Facebook Frenzy Continues: Tech Weekly
With the Facebook IPO imminent, Wall Street analysts are flocking to rate the social networking phenomenon.
Several analysts, including Wedbush's Michael Pachter, put ratings on Facebook, noting that the company holds tremendous amounts of data that it could turn into major revenue. One analyst went so far as to say Facebook could have as much as 65% upside .
Sterne Agee analyst Arvind Bhatia noted that advertising is a $600 billion market, and Facebook is playing the role of disruptor thanks to its 900 million users. Other factors include Facebook's ability to monetize mobile, its placement in China and the company's potential to grow average revenue per user.
Facebook started its IPO roadshow this week, kicking off in New York City, then heading up to Boston. CEO Mark Zuckerberg, COO Sheryl Sandberg and CFO David Ebersman attended the New York event, while Sandberg and Ebersman represented the company in Boston.
Facebook is expected to price its IPO on Thursday after the close of trading and will start trading Friday morning on the Nasdaq under the ticker symbol "FB," pending Securities and Exchange approval.
Shares of Apple gained 0.3% this week to close at $566.71.
It was a busy, albeit mostly negative, week for Yahoo!(YHOO) , as the controversy over CEO Scott Thompson's credentials turned ugly.
On Monday, Third Point's Dan Loeb sued Yahoo! , requesting information regarding the Thompson hiring process.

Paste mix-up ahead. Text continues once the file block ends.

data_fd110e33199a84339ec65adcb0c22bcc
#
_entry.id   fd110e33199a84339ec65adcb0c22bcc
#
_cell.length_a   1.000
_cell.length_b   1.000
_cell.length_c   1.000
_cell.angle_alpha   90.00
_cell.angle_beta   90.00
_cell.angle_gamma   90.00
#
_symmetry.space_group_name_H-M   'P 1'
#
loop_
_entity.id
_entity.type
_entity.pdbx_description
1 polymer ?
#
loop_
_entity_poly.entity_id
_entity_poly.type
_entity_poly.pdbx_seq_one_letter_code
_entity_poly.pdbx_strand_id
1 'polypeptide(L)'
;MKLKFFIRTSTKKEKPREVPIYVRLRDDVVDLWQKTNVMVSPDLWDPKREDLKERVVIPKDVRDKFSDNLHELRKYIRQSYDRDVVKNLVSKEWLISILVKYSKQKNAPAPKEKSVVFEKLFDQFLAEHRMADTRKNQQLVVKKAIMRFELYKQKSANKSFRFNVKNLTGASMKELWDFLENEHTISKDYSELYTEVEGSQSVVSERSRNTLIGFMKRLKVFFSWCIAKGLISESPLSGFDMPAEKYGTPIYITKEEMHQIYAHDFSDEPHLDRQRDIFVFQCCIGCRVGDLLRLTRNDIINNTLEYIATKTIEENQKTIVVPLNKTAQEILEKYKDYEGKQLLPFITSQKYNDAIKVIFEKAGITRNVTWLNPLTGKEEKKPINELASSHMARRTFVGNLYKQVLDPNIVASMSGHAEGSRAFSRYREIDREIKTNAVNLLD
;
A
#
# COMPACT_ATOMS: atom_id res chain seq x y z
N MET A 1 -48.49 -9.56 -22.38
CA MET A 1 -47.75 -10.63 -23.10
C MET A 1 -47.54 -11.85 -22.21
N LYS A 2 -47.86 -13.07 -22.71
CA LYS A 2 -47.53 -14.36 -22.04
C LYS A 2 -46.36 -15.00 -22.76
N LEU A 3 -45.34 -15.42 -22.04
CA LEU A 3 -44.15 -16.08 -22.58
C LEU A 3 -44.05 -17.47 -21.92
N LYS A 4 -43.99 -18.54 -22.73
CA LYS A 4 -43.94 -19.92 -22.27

Yahoo! responded on Tuesday, announcing that it has formed a committee and hired legal counsel to look into Thompson's academic background. Yahoo! also announced that director Patti Hart, who led the search committee to find Thompson, will not stand for re-election to the board.
That prompted activist investor Loeb to respond on Wednesday, releasing a letter calling for Thompson to be fired following the disclosure that his educational background was not what it seemed. "It appears very clear to us -- and to many corporate governance experts, Yahoo employees, and fellow Yahoo shareholders -- that Mr. Thompson's fantasy degree was in no way an 'inadvertent error,'" Loeb wrote in the letter. "The evidence shows he had been using false credentials for years. Mr. Thompson's 'apology' was clearly insufficient and it seems that the only thing he actually regrets is that he has been caught in a lie and publicly exposed."